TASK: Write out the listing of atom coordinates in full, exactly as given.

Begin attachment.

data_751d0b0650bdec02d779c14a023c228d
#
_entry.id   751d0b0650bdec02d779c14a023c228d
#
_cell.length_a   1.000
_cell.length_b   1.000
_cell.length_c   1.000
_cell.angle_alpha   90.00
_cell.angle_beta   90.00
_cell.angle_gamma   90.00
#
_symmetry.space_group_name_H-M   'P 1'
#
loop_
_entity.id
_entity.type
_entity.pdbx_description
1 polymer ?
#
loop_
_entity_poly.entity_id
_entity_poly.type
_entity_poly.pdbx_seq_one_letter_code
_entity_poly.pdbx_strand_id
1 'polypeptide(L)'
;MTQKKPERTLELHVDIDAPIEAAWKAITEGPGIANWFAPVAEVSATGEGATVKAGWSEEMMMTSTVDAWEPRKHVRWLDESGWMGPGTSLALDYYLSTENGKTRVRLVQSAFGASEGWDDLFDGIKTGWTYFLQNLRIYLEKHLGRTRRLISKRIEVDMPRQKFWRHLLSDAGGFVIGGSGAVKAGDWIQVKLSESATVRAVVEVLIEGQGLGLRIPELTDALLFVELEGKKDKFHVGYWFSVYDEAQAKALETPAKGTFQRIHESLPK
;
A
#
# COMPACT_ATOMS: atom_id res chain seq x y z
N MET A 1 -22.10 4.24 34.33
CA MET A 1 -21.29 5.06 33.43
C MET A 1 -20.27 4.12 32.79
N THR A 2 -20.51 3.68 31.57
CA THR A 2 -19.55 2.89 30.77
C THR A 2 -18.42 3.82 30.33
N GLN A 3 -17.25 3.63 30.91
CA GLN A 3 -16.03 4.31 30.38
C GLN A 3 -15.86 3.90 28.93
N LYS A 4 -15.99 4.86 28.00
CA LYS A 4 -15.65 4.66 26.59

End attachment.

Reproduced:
data_751d0b0650bdec02d779c14a023c228d
#
_entry.id   751d0b0650bdec02d779c14a023c228d
#
_cell.length_a   1.000
_cell.length_b   1.000
_cell.length_c   1.000
_cell.angle_alpha   90.00
_cell.angle_beta   90.00
_cell.angle_gamma   90.00
#
_symmetry.space_group_name_H-M   'P 1'
#
loop_
_entity.id
_entity.type
_entity.pdbx_description
1 polymer ?
#
loop_
_entity_poly.entity_id
_entity_poly.type
_entity_poly.pdbx_seq_one_letter_code
_entity_poly.pdbx_strand_id
1 'polypeptide(L)'
;MTQKKPERTLELHVDIDAPIEAAWKAITEGPGIANWFAPVAEVSATGEGATVKAGWSEEMMMTSTVDAWEPRKHVRWLDESGWMGPGTSLALDYYLSTENGKTRVRLVQSAFGASEGWDDLFDGIKTGWTYFLQNLRIYLEKHLGRTRRLISKRIEVDMPRQKFWRHLLSDAGGFVIGGSGAVKAGDWIQVKLSESATVRAVVEVLIEGQGLGLRIPELTDALLFVELEGKKDKFHVGYWFSVYDEAQAKALETPAKGTFQRIHESLPK
;
A
#
# COMPACT_ATOMS: atom_id res chain seq x y z
N MET A 1 -22.10 4.24 34.33
CA MET A 1 -21.29 5.06 33.43
C MET A 1 -20.27 4.12 32.79
N THR A 2 -20.51 3.68 31.57
CA THR A 2 -19.55 2.89 30.77
C THR A 2 -18.42 3.82 30.33
N GLN A 3 -17.25 3.63 30.91
CA GLN A 3 -16.03 4.31 30.38
C GLN A 3 -15.86 3.90 28.93
N LYS A 4 -15.99 4.86 28.00
CA LYS A 4 -15.65 4.66 26.59